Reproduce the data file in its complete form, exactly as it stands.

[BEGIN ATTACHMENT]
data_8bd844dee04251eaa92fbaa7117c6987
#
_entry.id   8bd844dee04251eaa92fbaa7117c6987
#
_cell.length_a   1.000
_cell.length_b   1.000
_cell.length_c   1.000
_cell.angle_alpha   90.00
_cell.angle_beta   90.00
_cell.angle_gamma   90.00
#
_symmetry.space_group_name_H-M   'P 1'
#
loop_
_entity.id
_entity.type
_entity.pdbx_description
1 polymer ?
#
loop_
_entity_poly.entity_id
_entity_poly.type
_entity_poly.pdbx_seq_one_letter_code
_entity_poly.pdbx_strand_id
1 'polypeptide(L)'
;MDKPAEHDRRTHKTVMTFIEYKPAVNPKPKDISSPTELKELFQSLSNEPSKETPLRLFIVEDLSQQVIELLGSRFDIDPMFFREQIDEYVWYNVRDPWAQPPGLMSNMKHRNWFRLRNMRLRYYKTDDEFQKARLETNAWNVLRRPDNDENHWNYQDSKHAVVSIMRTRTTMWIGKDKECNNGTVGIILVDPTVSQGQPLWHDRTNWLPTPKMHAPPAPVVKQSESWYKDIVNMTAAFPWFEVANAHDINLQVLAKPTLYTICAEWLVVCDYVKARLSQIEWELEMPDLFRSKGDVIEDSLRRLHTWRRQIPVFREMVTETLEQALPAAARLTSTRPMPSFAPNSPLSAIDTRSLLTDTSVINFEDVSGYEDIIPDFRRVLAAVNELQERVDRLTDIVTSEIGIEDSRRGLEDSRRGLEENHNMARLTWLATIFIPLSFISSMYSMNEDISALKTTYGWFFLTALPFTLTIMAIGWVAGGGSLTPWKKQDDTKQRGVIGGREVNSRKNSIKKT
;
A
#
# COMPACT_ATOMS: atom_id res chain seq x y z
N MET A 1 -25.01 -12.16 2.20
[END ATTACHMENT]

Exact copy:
data_8bd844dee04251eaa92fbaa7117c6987
#
_entry.id   8bd844dee04251eaa92fbaa7117c6987
#
_cell.length_a   1.000
_cell.length_b   1.000
_cell.length_c   1.000
_cell.angle_alpha   90.00
_cell.angle_beta   90.00
_cell.angle_gamma   90.00
#
_symmetry.space_group_name_H-M   'P 1'
#
loop_
_entity.id
_entity.type
_entity.pdbx_description
1 polymer ?
#
loop_
_entity_poly.entity_id
_entity_poly.type
_entity_poly.pdbx_seq_one_letter_code
_entity_poly.pdbx_strand_id
1 'polypeptide(L)'
;MDKPAEHDRRTHKTVMTFIEYKPAVNPKPKDISSPTELKELFQSLSNEPSKETPLRLFIVEDLSQQVIELLGSRFDIDPMFFREQIDEYVWYNVRDPWAQPPGLMSNMKHRNWFRLRNMRLRYYKTDDEFQKARLETNAWNVLRRPDNDENHWNYQDSKHAVVSIMRTRTTMWIGKDKECNNGTVGIILVDPTVSQGQPLWHDRTNWLPTPKMHAPPAPVVKQSESWYKDIVNMTAAFPWFEVANAHDINLQVLAKPTLYTICAEWLVVCDYVKARLSQIEWELEMPDLFRSKGDVIEDSLRRLHTWRRQIPVFREMVTETLEQALPAAARLTSTRPMPSFAPNSPLSAIDTRSLLTDTSVINFEDVSGYEDIIPDFRRVLAAVNELQERVDRLTDIVTSEIGIEDSRRGLEDSRRGLEENHNMARLTWLATIFIPLSFISSMYSMNEDISALKTTYGWFFLTALPFTLTIMAIGWVAGGGSLTPWKKQDDTKQRGVIGGREVNSRKNSIKKT
;
A
#
# COMPACT_ATOMS: atom_id res chain seq x y z
N MET A 1 -25.01 -12.16 2.20